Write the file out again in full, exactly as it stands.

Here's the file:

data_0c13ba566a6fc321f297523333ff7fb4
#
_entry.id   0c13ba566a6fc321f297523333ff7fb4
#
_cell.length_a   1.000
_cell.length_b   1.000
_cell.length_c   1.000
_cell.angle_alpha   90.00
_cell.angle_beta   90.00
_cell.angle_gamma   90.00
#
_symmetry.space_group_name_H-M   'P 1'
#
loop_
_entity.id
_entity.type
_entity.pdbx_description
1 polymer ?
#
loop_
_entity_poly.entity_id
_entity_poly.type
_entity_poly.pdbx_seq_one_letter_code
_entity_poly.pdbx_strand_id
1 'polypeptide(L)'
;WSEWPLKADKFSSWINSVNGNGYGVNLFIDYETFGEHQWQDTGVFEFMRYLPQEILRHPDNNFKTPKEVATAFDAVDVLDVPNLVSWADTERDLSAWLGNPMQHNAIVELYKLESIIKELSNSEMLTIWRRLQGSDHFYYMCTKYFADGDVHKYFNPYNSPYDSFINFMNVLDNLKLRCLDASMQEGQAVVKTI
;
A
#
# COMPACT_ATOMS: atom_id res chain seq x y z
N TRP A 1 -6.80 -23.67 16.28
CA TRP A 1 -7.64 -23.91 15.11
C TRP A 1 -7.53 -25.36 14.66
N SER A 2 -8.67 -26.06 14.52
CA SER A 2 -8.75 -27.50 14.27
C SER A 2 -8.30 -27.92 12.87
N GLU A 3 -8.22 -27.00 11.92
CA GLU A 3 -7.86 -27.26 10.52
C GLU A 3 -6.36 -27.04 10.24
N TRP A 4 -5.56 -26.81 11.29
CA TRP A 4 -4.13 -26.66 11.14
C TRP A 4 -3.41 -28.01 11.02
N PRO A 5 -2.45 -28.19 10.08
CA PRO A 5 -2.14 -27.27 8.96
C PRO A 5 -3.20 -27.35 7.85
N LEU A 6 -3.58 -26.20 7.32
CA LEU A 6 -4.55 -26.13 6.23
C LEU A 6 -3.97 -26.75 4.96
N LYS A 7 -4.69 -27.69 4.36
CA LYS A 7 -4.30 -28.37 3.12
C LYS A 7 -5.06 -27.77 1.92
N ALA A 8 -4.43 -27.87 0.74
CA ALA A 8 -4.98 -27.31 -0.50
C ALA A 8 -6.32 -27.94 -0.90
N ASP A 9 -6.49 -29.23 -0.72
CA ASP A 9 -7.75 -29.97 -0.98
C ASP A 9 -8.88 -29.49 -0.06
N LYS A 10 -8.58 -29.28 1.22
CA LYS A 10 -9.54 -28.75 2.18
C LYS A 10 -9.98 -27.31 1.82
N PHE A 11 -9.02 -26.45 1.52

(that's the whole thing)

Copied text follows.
data_0c13ba566a6fc321f297523333ff7fb4
#
_entry.id   0c13ba566a6fc321f297523333ff7fb4
#
_cell.length_a   1.000
_cell.length_b   1.000
_cell.length_c   1.000
_cell.angle_alpha   90.00
_cell.angle_beta   90.00
_cell.angle_gamma   90.00
#
_symmetry.space_group_name_H-M   'P 1'
#
loop_
_entity.id
_entity.type
_entity.pdbx_description
1 polymer ?
#
loop_
_entity_poly.entity_id
_entity_poly.type
_entity_poly.pdbx_seq_one_letter_code
_entity_poly.pdbx_strand_id
1 'polypeptide(L)'
;WSEWPLKADKFSSWINSVNGNGYGVNLFIDYETFGEHQWQDTGVFEFMRYLPQEILRHPDNNFKTPKEVATAFDAVDVLDVPNLVSWADTERDLSAWLGNPMQHNAIVELYKLESIIKELSNSEMLTIWRRLQGSDHFYYMCTKYFADGDVHKYFNPYNSPYDSFINFMNVLDNLKLRCLDASMQEGQAVVKTI
;
A
#
# COMPACT_ATOMS: atom_id res chain seq x y z
N TRP A 1 -6.80 -23.67 16.28
CA TRP A 1 -7.64 -23.91 15.11
C TRP A 1 -7.53 -25.36 14.66
N SER A 2 -8.67 -26.06 14.52
CA SER A 2 -8.75 -27.50 14.27
C SER A 2 -8.30 -27.92 12.87
N GLU A 3 -8.22 -27.00 11.92
CA GLU A 3 -7.86 -27.26 10.52
C GLU A 3 -6.36 -27.04 10.24
N TRP A 4 -5.56 -26.81 11.29
CA TRP A 4 -4.13 -26.66 11.14
C TRP A 4 -3.41 -28.01 11.02
N PRO A 5 -2.45 -28.19 10.08
CA PRO A 5 -2.14 -27.27 8.96
C PRO A 5 -3.20 -27.35 7.85
N LEU A 6 -3.58 -26.20 7.32
CA LEU A 6 -4.55 -26.13 6.23
C LEU A 6 -3.97 -26.75 4.96
N LYS A 7 -4.69 -27.69 4.36
CA LYS A 7 -4.30 -28.37 3.12
C LYS A 7 -5.06 -27.77 1.92
N ALA A 8 -4.43 -27.87 0.74
CA ALA A 8 -4.98 -27.31 -0.50
C ALA A 8 -6.32 -27.94 -0.90
N ASP A 9 -6.49 -29.23 -0.72
CA ASP A 9 -7.75 -29.97 -0.98
C ASP A 9 -8.88 -29.49 -0.06
N LYS A 10 -8.58 -29.28 1.22
CA LYS A 10 -9.54 -28.75 2.18
C LYS A 10 -9.98 -27.31 1.82
N PHE A 11 -9.02 -26.45 1.52